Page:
In the near future, those robots we created will become sentient, they will rise, and they will destroy humanity!

Or at least, that’s the view of a lot of people recently.
What’s more troubling is that some of the doomsday believers are respectable people who really should be a little more careful.
Artificial Intelligence as a danger really hit the news when world renowned physicist Stephen Hawking publicly announced the dangers of it, and it’s destruction of humanity.
The problem is that when Mr Hawking speaks, the world listens. After all, this man is an absolute genius who has blown the minds of the scientific community with his works on the universe. But it didn’t end there, next in line to grab the worlds attention with the same fear was the often called ‘real life Tony Stark’, the CEO of Tesla, Mr Elon Musk. What probably made the world listen to him is that this guy is associated with futuristic technology.

But in my opinion, it doesn’t matter how incredibly clever these both are, they should not be listened to as a voice of authority on the matter.
Mr Hawking, whilst a very clever man in his field, is not a computer scientist involved with artificial intelligence, and Mr Musk is neither an authority on that matter.
It’s like the worlds most renowned heart surgeon telling you that you are cooking your pasta wrong. Or perhaps it’s like that rich politician telling you he knows how rough it is looking for a job (sorry, had to make a dig at current affairs, won’t happen again).

What should also be known is that Artificial Intelligence is completely misunderstood. In fact, even the term itself is completely incorrect, and computer scientists know it and try and avoid the term.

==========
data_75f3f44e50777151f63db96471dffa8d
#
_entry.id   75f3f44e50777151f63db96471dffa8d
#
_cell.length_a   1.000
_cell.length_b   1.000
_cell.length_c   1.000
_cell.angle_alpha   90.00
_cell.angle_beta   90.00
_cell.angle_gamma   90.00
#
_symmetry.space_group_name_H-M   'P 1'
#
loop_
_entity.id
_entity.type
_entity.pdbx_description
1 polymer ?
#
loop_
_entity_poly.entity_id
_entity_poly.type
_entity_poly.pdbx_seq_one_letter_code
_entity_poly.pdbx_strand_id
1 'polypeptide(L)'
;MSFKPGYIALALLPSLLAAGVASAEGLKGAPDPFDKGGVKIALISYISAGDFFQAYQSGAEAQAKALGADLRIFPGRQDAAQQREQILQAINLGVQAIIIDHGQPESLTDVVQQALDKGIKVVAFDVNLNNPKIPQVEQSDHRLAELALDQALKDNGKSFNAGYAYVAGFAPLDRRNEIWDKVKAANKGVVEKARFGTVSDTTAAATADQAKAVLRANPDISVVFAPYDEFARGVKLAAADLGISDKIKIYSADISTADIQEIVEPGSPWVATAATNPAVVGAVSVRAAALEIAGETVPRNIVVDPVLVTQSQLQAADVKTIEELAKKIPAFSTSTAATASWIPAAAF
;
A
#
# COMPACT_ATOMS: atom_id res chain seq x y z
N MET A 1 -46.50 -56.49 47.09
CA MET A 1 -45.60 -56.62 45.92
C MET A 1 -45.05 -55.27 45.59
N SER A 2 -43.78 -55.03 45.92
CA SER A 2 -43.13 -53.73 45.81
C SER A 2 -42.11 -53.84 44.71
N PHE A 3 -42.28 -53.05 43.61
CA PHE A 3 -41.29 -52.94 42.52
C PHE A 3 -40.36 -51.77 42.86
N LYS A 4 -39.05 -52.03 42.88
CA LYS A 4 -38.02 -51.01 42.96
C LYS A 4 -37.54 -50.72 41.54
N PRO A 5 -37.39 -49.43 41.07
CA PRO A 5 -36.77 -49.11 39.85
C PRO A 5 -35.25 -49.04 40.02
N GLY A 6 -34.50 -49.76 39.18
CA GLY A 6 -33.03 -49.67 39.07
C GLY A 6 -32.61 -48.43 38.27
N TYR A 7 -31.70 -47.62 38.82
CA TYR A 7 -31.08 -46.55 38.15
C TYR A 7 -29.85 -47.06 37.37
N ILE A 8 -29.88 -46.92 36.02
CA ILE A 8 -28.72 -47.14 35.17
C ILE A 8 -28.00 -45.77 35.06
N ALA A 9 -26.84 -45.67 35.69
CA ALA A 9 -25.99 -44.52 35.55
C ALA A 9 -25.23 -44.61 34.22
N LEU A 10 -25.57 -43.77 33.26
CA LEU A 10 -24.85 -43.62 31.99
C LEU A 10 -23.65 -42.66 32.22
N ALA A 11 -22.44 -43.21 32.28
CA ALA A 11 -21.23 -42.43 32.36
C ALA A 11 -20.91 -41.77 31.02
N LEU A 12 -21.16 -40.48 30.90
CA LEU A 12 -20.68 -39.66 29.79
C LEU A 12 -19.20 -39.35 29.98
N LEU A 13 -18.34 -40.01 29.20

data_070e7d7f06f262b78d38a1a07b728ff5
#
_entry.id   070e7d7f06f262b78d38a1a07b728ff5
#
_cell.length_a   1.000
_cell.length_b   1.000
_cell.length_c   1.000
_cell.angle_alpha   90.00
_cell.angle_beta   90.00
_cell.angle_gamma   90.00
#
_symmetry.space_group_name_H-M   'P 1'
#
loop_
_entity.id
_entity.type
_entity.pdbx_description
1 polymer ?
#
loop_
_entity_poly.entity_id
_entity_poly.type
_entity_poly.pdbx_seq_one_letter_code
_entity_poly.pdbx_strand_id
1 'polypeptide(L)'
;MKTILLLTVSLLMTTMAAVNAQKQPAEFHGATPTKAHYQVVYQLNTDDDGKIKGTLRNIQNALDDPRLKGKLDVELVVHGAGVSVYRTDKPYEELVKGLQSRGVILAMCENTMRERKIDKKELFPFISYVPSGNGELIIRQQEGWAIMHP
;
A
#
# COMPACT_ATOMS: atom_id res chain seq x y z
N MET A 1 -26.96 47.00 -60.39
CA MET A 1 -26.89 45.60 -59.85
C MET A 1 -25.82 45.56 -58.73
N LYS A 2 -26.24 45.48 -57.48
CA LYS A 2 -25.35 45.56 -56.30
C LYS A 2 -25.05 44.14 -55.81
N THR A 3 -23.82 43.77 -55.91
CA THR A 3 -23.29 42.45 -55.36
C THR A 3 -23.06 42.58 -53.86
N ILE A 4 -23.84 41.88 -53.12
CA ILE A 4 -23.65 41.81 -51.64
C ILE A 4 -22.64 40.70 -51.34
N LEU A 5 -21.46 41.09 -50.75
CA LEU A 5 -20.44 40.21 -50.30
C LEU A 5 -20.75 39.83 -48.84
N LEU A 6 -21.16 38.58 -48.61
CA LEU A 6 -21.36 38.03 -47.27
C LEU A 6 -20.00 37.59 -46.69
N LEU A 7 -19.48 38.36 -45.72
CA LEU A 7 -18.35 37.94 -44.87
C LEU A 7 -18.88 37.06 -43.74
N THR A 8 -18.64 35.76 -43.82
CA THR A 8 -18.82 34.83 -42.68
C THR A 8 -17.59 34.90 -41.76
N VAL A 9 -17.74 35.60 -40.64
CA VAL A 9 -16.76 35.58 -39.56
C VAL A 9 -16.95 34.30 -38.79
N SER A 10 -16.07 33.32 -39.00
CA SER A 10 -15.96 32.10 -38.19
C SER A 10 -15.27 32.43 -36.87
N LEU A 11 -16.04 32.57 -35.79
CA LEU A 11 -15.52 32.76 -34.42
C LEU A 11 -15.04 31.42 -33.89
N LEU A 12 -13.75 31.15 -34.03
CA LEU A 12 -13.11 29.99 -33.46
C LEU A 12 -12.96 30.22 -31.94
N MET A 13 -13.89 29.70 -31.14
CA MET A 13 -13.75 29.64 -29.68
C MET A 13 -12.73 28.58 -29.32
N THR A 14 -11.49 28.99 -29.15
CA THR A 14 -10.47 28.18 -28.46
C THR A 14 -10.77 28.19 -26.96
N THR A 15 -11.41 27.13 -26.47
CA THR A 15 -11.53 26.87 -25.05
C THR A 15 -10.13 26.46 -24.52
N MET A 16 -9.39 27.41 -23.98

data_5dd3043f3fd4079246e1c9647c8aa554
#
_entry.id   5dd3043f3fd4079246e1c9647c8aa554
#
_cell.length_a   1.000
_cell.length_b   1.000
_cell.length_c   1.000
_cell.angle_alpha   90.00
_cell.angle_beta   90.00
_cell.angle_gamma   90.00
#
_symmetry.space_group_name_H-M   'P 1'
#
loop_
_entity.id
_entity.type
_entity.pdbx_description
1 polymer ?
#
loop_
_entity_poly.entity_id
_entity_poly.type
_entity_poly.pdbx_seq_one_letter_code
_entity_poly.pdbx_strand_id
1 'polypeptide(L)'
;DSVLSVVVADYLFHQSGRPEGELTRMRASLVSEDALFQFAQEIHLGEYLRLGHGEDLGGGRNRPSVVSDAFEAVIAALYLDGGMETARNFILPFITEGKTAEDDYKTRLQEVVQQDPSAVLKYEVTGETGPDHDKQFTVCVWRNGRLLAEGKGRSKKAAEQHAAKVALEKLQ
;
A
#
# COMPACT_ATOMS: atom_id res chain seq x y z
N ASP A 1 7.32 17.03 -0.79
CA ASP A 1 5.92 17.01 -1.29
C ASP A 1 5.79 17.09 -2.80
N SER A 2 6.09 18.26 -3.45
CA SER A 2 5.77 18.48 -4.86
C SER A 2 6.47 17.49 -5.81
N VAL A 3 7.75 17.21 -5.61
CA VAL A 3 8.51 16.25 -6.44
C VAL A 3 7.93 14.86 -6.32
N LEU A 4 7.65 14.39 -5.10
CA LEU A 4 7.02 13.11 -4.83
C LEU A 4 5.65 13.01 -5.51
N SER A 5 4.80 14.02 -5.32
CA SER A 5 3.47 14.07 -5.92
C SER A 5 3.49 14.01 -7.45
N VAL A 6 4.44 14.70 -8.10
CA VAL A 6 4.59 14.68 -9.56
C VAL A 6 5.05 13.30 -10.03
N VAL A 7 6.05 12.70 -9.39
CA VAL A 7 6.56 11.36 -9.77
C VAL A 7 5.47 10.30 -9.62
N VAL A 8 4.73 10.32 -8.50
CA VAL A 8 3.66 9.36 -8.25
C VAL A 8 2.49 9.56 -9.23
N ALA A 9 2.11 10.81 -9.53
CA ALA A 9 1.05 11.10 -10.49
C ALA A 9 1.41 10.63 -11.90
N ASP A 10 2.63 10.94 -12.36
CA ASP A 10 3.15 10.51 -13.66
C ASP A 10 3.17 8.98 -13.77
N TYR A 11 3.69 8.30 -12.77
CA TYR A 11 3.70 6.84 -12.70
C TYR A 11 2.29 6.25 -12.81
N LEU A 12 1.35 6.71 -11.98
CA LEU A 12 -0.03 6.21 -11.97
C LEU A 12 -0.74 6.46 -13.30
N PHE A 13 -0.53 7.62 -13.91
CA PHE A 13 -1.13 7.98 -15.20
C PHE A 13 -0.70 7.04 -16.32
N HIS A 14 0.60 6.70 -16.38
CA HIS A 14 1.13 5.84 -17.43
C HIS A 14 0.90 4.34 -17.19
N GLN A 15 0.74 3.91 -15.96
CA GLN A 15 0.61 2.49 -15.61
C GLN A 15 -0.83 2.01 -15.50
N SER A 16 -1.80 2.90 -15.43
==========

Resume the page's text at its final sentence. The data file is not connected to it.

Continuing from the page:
So what makes me an authority?
Well, I am no senior authority on the matter. However, I have become a software developer who has studied AI, and develops it from time to time too. Whilst I may not be an expert and will not claim to be, I would be more of an authority than the other gentlemen mentioned here.
So let me tell you what AI is, and what it isn’t.

Artificial Intelligence – a term come back to haunt us all

The term Artificial Intelligence was termed in 1956 by John McCarthy of MIT.
But the term is misleading.
After all, what is intelligence?
Firstly intelligence at it’s basic level comes down to the famous phrase; ‘I think, therefore I am’. Meaning that one is aware of oneself and it’s existance. This is easy right, after all, if someone asked you whether you thought you were aware of yourself, you firstly may laugh at such a daft question, and then probably feel a little self conscious. Because to us, it’s daft. And what makes us so intelligent is that we are able tackle ANY situation regardless of whether we have been placed in such a situation before.
Doesn’t sound like much but think about it carefully. If a UFO took you up to a distant planet where everything was different and there was almost no gravity, then despite never being exposed to any of the things you are exposed to, you may in a few years time have actually integrated into this alien society, and live like them, or die trying. That is intelligence. But what about Artificial Intelligence.
Well as the term indicates, it isn’t genuine, or real, it’s artificial. Closer to a magic trick, than real magic.
When a magician pulls a coin from your ear, you see it like magic, but we all know it’s the illusion of magic. It’s the same for Artificial Intelligence.
No system is able to be aware of itself, and even if it did, it would be an illusion since it would have to be programmed to be aware of itself. Also, AI is built with a purpose in mind, place it outside of that purpose and that machine cannot cope, since it has no reference points.
A good example of this was a ‘breakthrough’ in AI recently, where a system was programmed to play Atari games. It wasn’t told HOW to play, or WHAT it would play, all it knew was that the aim was to win.
It performed remarkably well!
Now this appears to be going against my point, but hang in there with me.